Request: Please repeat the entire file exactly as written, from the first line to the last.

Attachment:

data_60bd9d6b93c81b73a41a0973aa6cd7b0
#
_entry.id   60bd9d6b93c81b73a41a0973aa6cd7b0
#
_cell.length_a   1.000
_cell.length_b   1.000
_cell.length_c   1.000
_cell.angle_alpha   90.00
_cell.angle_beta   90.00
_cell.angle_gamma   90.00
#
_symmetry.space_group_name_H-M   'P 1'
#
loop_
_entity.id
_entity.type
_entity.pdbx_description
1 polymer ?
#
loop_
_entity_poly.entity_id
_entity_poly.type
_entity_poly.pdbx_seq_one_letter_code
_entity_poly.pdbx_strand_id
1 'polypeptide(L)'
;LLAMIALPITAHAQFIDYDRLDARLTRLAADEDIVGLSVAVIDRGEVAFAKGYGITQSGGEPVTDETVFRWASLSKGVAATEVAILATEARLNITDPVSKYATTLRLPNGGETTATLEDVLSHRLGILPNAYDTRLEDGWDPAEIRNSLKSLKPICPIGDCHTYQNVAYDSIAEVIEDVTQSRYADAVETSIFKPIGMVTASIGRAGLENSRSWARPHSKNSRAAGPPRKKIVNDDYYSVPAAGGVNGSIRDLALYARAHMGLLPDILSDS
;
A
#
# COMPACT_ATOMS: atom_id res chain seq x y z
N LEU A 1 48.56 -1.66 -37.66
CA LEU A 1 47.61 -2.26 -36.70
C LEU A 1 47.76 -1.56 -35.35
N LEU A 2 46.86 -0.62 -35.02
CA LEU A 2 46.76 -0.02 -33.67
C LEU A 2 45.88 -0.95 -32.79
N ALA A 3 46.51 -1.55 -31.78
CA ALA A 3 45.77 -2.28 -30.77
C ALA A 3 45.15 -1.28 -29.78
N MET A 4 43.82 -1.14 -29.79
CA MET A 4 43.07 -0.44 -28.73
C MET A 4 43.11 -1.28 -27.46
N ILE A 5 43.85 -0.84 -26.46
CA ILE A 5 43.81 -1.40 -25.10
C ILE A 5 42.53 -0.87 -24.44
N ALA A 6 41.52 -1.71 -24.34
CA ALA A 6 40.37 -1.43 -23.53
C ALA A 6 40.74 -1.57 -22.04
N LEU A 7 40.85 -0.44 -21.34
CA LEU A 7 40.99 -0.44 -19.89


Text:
data_60bd9d6b93c81b73a41a0973aa6cd7b0
#
_entry.id   60bd9d6b93c81b73a41a0973aa6cd7b0
#
_cell.length_a   1.000
_cell.length_b   1.000
_cell.length_c   1.000
_cell.angle_alpha   90.00
_cell.angle_beta   90.00
_cell.angle_gamma   90.00
#
_symmetry.space_group_name_H-M   'P 1'
#
loop_
_entity.id
_entity.type
_entity.pdbx_description
1 polymer ?
#
loop_
_entity_poly.entity_id
_entity_poly.type
_entity_poly.pdbx_seq_one_letter_code
_entity_poly.pdbx_strand_id
1 'polypeptide(L)'
;LLAMIALPITAHAQFIDYDRLDARLTRLAADEDIVGLSVAVIDRGEVAFAKGYGITQSGGEPVTDETVFRWASLSKGVAATEVAILATEARLNITDPVSKYATTLRLPNGGETTATLEDVLSHRLGILPNAYDTRLEDGWDPAEIRNSLKSLKPICPIGDCHTYQNVAYDSIAEVIEDVTQSRYADAVETSIFKPIGMVTASIGRAGLENSRSWARPHSKNSRAAGPPRKKIVNDDYYSVPAAGGVNGSIRDLALYARAHMGLLPDILSDS
;
A
#
# COMPACT_ATOMS: atom_id res chain seq x y z
N LEU A 1 48.56 -1.66 -37.66
CA LEU A 1 47.61 -2.26 -36.70
C LEU A 1 47.76 -1.56 -35.35
N LEU A 2 46.86 -0.62 -35.02
CA LEU A 2 46.76 -0.02 -33.67
C LEU A 2 45.88 -0.95 -32.79
N ALA A 3 46.51 -1.55 -31.78
CA ALA A 3 45.77 -2.28 -30.77
C ALA A 3 45.15 -1.28 -29.78
N MET A 4 43.82 -1.14 -29.79
CA MET A 4 43.07 -0.44 -28.73
C MET A 4 43.11 -1.28 -27.46
N ILE A 5 43.85 -0.84 -26.46
CA ILE A 5 43.81 -1.40 -25.10
C ILE A 5 42.53 -0.87 -24.44
N ALA A 6 41.52 -1.71 -24.34
CA ALA A 6 40.37 -1.43 -23.53
C ALA A 6 40.74 -1.57 -22.04
N LEU A 7 40.85 -0.44 -21.34
CA LEU A 7 40.99 -0.44 -19.89